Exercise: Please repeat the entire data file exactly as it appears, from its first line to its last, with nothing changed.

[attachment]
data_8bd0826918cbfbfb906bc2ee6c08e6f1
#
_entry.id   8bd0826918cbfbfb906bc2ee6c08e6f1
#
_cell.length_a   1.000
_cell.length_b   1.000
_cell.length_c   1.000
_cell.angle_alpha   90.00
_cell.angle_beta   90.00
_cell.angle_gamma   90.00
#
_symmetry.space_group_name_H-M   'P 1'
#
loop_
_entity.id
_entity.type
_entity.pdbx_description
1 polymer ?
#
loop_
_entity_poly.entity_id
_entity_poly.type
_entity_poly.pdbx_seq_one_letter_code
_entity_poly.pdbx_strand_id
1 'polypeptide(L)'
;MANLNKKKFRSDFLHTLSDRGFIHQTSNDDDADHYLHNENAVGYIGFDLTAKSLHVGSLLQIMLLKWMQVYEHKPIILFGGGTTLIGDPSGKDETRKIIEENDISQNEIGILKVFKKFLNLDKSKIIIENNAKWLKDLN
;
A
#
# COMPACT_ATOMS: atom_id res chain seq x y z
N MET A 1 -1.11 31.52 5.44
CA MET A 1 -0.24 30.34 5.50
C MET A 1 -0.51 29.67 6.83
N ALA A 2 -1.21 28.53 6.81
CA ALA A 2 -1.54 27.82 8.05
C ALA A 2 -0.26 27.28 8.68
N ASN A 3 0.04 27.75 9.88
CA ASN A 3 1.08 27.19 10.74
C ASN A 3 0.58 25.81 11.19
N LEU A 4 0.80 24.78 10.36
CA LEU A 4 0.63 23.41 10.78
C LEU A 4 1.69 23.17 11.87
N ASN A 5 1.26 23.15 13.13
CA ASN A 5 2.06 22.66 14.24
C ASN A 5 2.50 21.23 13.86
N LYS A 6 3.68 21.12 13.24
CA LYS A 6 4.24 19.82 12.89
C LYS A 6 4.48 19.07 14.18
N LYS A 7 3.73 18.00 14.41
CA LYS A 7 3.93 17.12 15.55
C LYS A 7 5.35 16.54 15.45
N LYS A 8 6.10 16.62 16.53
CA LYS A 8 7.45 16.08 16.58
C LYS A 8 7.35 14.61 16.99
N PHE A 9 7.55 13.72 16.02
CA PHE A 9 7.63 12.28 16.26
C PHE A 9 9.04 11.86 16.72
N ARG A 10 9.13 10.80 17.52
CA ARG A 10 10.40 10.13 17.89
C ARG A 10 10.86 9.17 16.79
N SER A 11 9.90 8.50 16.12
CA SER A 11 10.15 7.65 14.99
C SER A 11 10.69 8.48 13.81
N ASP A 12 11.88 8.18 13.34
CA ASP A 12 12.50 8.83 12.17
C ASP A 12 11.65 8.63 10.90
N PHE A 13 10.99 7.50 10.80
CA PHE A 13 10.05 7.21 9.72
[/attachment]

data_8bd0826918cbfbfb906bc2ee6c08e6f1
#
_entry.id   8bd0826918cbfbfb906bc2ee6c08e6f1
#
_cell.length_a   1.000
_cell.length_b   1.000
_cell.length_c   1.000
_cell.angle_alpha   90.00
_cell.angle_beta   90.00
_cell.angle_gamma   90.00
#
_symmetry.space_group_name_H-M   'P 1'
#
loop_
_entity.id
_entity.type
_entity.pdbx_description
1 polymer ?
#
loop_
_entity_poly.entity_id
_entity_poly.type
_entity_poly.pdbx_seq_one_letter_code
_entity_poly.pdbx_strand_id
1 'polypeptide(L)'
;MANLNKKKFRSDFLHTLSDRGFIHQTSNDDDADHYLHNENAVGYIGFDLTAKSLHVGSLLQIMLLKWMQVYEHKPIILFGGGTTLIGDPSGKDETRKIIEENDISQNEIGILKVFKKFLNLDKSKIIIENNAKWLKDLN
;
A
#
# COMPACT_ATOMS: atom_id res chain seq x y z
N MET A 1 -1.11 31.52 5.44
CA MET A 1 -0.24 30.34 5.50
C MET A 1 -0.51 29.67 6.83
N ALA A 2 -1.21 28.53 6.81
CA ALA A 2 -1.54 27.82 8.05
C ALA A 2 -0.26 27.28 8.68
N ASN A 3 0.04 27.75 9.88
CA ASN A 3 1.08 27.19 10.74
C ASN A 3 0.58 25.81 11.19
N LEU A 4 0.80 24.78 10.36
CA LEU A 4 0.63 23.41 10.78
C LEU A 4 1.69 23.17 11.87
N ASN A 5 1.26 23.15 13.13
CA ASN A 5 2.06 22.66 14.24
C ASN A 5 2.50 21.23 13.86
N LYS A 6 3.68 21.12 13.24
CA LYS A 6 4.24 19.82 12.89
C LYS A 6 4.48 19.07 14.18
N LYS A 7 3.73 18.00 14.41
CA LYS A 7 3.93 17.12 15.55
C LYS A 7 5.35 16.54 15.45
N LYS A 8 6.10 16.62 16.53
CA LYS A 8 7.45 16.08 16.58
C LYS A 8 7.35 14.61 16.99
N PHE A 9 7.55 13.72 16.02
CA PHE A 9 7.63 12.28 16.26
C PHE A 9 9.04 11.86 16.72
N ARG A 10 9.13 10.80 17.52
CA ARG A 10 10.40 10.13 17.89
C ARG A 10 10.86 9.17 16.79
N SER A 11 9.90 8.50 16.12
CA SER A 11 10.15 7.65 14.99
C SER A 11 10.69 8.48 13.81
N ASP A 12 11.88 8.18 13.34
CA ASP A 12 12.50 8.83 12.17
C ASP A 12 11.65 8.63 10.90
N PHE A 13 10.99 7.50 10.80
CA PHE A 13 10.05 7.21 9.72